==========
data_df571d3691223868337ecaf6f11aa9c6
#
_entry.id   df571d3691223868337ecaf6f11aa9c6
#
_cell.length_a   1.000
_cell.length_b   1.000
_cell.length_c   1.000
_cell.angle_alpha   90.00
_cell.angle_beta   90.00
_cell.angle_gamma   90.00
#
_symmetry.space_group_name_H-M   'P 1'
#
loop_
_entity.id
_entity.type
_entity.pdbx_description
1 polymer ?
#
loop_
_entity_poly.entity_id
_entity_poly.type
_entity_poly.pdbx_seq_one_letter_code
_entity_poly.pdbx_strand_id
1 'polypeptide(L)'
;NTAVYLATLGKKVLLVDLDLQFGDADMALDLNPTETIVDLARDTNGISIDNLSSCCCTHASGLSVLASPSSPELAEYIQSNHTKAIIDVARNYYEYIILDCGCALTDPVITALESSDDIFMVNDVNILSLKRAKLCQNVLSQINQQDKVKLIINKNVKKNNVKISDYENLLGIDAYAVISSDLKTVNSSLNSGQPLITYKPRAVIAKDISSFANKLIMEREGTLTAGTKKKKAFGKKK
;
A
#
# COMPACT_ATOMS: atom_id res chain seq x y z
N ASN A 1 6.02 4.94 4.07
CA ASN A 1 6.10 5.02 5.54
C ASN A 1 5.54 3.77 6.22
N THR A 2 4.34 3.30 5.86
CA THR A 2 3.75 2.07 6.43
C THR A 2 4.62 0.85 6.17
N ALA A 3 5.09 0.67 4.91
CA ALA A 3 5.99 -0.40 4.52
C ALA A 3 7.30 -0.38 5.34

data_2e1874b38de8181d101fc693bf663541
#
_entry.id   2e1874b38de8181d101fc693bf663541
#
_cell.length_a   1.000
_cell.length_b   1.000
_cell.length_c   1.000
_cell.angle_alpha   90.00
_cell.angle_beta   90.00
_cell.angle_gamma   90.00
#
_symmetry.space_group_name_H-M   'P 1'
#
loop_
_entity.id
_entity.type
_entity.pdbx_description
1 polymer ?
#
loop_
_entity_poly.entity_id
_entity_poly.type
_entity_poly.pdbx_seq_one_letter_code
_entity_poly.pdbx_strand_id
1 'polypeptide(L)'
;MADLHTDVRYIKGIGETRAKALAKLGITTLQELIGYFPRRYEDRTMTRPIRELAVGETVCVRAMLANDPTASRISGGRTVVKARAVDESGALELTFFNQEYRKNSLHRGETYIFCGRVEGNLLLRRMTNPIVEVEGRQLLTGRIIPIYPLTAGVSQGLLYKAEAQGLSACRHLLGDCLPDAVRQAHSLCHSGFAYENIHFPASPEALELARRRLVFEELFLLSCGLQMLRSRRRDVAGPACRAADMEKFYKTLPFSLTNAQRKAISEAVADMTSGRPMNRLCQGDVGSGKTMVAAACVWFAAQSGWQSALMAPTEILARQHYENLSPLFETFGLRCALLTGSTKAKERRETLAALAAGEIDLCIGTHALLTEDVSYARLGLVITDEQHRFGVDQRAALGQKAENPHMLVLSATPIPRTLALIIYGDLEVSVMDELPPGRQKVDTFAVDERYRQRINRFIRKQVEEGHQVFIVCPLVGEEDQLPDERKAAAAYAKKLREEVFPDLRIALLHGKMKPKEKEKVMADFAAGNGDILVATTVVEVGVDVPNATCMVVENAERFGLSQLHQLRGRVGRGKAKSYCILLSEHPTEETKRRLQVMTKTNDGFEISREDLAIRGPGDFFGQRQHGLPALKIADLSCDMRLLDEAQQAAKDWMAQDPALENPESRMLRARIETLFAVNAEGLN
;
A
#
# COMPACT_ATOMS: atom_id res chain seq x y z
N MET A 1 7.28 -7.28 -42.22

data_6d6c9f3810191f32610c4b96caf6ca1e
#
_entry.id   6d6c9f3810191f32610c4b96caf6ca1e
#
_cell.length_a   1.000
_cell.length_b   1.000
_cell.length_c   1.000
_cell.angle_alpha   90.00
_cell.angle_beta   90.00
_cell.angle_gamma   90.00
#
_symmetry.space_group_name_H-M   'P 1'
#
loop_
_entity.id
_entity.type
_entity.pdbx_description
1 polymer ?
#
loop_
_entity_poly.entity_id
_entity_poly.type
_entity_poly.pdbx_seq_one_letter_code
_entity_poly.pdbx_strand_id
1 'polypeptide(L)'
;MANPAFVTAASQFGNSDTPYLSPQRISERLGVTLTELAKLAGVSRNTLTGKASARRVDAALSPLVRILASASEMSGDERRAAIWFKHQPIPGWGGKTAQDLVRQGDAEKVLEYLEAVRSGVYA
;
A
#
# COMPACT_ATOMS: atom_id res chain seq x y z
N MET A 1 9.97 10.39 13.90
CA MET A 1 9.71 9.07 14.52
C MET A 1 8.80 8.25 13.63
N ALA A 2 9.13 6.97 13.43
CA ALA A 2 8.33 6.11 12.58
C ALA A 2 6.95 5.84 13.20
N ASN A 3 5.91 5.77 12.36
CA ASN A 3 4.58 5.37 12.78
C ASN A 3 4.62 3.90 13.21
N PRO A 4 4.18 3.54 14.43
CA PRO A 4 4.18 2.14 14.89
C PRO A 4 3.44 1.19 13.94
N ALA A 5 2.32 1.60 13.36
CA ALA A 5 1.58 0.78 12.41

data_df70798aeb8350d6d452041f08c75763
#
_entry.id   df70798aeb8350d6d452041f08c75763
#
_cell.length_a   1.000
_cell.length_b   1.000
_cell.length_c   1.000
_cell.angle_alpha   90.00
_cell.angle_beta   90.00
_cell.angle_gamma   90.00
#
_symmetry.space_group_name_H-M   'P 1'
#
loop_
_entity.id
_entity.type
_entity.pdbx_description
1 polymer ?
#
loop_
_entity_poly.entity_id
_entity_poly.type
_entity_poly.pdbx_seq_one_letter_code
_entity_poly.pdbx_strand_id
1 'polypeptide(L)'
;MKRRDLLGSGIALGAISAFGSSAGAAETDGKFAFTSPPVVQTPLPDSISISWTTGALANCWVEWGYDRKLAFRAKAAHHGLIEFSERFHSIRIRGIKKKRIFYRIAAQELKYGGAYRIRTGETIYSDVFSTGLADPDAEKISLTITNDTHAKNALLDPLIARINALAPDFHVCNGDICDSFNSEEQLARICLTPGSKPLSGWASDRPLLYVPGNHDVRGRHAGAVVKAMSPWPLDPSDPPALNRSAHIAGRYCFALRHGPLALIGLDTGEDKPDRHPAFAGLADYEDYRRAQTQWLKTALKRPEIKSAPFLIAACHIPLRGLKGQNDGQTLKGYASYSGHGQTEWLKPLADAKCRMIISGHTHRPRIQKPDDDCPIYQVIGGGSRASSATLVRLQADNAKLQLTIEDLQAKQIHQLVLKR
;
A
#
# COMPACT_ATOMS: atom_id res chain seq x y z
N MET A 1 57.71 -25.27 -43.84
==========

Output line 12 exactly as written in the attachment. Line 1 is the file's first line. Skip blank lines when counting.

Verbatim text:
_symmetry.space_group_name_H-M   'P 1'